Hard Work Pays
Today I had the opportunity to assist the Memphis Police Department, along with the University of Memphis Criminology Department in addressing the problem of illegal drug sells in our community. We did what is called a “Knock and Talk”. We gave drug dealers with no or limited criminal records the opportunity to enroll in programs geared toward making them productive citizens. While many may say they deserve to go to jail, I would disagree.
In today’s ride, we attempted to identify 6 individuals. Five of them were males. It felt so good to know that hard work does overcome all obstacles. The Knock and Talk team consisted of several detectives of the MPD, the U of M Criminology Department’s case manager and one intern, a community leader (Charlie Caswell) and me. The team was arranged this way to ensure the potential program participants that this was not a trick. The potential participants were given a letter stating what they had been observed doing. The letter, also, stated that this was not a trick, but a real opportunity to make a decision that will change the course of their lives. They were given instructions on when and where to meet to have the entire program explained to them.
I consider it a great honor even having been considered to participate in this endeavor. I am a convicted felon. Society does not think that I have the ability to change. I am sure there were objections in the planning room when my name came up. But if you consistently work tremendously hard and remain above reproach, the wagon will come full circle. My role was that of a preacher and a community leader. I was to be the comforter for this tense situation. Imagine the Police Department comes knocking on your door the day following a major drug dealer roundup. You would be skeptical and afraid.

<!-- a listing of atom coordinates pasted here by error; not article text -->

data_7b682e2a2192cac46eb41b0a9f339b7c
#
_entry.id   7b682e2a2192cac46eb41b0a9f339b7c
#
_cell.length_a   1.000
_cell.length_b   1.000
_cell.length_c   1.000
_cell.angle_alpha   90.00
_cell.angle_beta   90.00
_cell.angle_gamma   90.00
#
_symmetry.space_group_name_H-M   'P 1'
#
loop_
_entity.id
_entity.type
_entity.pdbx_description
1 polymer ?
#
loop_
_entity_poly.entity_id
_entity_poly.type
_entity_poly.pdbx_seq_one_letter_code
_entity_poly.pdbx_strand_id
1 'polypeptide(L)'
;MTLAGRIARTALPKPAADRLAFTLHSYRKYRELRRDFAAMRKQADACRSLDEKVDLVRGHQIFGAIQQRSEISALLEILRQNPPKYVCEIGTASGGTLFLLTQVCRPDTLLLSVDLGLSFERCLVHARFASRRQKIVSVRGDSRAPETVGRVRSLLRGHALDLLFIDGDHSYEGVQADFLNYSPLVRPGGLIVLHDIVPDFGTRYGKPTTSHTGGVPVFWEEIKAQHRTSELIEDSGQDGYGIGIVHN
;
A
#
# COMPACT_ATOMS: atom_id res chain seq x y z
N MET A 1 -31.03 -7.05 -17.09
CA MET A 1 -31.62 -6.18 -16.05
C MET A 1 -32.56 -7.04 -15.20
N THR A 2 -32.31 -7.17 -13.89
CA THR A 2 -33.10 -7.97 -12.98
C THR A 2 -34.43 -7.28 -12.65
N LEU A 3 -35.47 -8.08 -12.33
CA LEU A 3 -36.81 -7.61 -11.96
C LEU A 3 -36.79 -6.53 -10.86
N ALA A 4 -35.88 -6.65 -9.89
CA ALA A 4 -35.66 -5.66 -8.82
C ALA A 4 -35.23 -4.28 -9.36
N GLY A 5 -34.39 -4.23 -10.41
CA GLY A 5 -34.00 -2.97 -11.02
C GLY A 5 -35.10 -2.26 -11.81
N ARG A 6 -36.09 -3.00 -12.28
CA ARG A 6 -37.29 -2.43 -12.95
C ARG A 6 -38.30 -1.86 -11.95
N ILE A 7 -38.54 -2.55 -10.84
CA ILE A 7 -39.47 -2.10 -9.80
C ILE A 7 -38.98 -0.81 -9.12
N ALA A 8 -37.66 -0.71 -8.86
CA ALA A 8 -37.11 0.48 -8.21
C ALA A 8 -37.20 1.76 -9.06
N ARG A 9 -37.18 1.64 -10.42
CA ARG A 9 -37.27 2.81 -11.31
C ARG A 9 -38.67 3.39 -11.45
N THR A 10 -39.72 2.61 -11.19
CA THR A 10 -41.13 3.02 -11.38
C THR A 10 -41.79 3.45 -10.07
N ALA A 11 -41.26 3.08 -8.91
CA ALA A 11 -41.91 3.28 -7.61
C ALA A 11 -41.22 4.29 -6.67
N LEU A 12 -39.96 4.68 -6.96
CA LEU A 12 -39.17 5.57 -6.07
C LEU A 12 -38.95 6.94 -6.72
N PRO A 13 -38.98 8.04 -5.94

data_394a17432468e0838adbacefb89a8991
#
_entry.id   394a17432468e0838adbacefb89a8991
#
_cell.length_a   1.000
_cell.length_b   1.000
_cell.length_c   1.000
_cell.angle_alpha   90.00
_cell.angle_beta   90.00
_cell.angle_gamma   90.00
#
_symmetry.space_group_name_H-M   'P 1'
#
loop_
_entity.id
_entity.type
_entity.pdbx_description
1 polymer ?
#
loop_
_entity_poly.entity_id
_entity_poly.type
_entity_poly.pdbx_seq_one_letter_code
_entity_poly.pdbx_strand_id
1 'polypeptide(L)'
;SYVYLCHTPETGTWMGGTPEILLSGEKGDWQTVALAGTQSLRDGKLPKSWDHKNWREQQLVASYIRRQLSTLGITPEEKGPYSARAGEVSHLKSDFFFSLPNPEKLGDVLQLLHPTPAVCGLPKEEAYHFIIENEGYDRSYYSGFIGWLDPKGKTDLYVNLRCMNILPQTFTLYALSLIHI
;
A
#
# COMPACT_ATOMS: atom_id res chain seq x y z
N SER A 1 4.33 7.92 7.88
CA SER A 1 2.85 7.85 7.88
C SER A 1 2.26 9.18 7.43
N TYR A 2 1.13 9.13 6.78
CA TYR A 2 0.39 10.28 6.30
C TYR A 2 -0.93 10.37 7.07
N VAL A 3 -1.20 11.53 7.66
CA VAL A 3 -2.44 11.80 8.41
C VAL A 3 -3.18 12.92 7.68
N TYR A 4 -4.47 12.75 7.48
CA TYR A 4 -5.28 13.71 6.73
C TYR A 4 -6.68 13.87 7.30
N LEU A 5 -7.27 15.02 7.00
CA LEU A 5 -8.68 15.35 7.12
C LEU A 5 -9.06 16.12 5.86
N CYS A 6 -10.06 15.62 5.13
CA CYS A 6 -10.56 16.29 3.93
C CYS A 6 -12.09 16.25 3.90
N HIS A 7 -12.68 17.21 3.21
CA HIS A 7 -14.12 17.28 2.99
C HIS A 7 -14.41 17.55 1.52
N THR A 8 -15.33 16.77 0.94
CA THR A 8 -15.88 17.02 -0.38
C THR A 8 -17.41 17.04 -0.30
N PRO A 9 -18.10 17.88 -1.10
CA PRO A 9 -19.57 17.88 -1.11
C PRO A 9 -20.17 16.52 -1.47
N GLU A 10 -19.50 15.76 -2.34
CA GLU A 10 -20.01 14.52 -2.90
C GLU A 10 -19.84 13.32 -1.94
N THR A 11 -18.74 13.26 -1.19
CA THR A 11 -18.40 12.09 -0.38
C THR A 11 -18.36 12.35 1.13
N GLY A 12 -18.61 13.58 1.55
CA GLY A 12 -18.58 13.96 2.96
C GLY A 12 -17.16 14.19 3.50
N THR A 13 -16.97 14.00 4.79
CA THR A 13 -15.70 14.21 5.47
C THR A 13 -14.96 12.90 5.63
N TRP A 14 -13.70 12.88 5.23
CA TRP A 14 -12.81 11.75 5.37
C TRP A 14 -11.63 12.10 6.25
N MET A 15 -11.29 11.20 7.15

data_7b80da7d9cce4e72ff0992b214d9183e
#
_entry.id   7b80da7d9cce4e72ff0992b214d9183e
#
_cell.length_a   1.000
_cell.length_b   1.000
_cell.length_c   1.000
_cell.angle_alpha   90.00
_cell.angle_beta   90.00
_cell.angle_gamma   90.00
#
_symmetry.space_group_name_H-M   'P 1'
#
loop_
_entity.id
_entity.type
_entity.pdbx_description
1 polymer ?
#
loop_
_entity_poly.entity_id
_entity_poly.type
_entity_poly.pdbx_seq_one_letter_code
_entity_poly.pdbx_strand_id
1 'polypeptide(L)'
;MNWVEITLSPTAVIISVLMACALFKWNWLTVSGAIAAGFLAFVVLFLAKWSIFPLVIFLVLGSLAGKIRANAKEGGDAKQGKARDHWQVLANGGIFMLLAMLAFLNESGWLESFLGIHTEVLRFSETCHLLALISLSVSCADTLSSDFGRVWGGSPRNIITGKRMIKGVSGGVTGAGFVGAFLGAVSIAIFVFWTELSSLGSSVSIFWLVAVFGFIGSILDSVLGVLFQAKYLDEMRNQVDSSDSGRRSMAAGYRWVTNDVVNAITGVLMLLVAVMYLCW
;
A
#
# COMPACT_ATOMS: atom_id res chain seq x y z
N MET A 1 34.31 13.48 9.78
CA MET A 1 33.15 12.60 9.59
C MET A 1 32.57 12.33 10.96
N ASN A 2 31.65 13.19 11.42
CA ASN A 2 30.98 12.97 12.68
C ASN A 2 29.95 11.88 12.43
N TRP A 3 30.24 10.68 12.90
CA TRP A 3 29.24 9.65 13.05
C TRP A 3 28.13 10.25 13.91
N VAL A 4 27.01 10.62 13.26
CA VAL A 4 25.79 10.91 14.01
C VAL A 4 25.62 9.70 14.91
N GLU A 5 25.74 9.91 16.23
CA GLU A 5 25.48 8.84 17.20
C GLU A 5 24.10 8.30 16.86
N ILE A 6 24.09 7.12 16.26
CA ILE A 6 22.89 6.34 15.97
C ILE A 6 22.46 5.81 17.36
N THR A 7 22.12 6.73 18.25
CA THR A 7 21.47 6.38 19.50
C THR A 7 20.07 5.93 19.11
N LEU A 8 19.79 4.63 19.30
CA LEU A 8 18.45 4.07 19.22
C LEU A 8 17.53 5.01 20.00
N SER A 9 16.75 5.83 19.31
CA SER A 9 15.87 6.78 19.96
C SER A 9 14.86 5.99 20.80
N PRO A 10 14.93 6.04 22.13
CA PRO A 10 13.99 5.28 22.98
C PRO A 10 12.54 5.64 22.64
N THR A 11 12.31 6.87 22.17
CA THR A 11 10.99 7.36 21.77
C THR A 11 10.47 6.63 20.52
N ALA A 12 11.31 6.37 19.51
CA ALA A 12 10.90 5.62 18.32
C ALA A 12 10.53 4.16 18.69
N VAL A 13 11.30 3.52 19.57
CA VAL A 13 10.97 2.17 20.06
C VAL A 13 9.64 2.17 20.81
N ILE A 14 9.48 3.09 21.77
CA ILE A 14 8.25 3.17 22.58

I didn’t truly know how much clout is placed one the title Minister until we arrived at one of the addresses and a car pulled up while we were preparing to leave. The target was not home, but his grandmother was. She said that she didn’t know where he was and could not contact him. Before we could leave, a car pulled in the driveway. It was the target’s brother. When the detective approached him, he withdrew and got quiet. Then I walked up and introduced myself as Minister Brown. Immediately, his demeanor changed. He smiled, shook my hand, and promised us he would have his brother contact us. And he did just that.
The one lady that we identified admitted to selling drugs. During the explanation of the opportunity she was blessed to receive, she broke into tears. She realized that her actions could have taken her away from her two small children. She was truly grateful.
Rehabilitation MUST become a priority of our society if we want to reduce crime and make our hoods neighborhoods again. Locking people up only costs money. It doesn’t address the issues that cause the crime. I am glad to see that we are heading in that direction. I am even more excited because I am allowed to serve as an agent of change and I have the opportunity to share with these individuals.
Remember, hard work overcomes all obstacles. Work hard. Remain above reproach. Eventually your time will come and you will reap the harvest from your labor. NO ONE CAN STOP IT!!!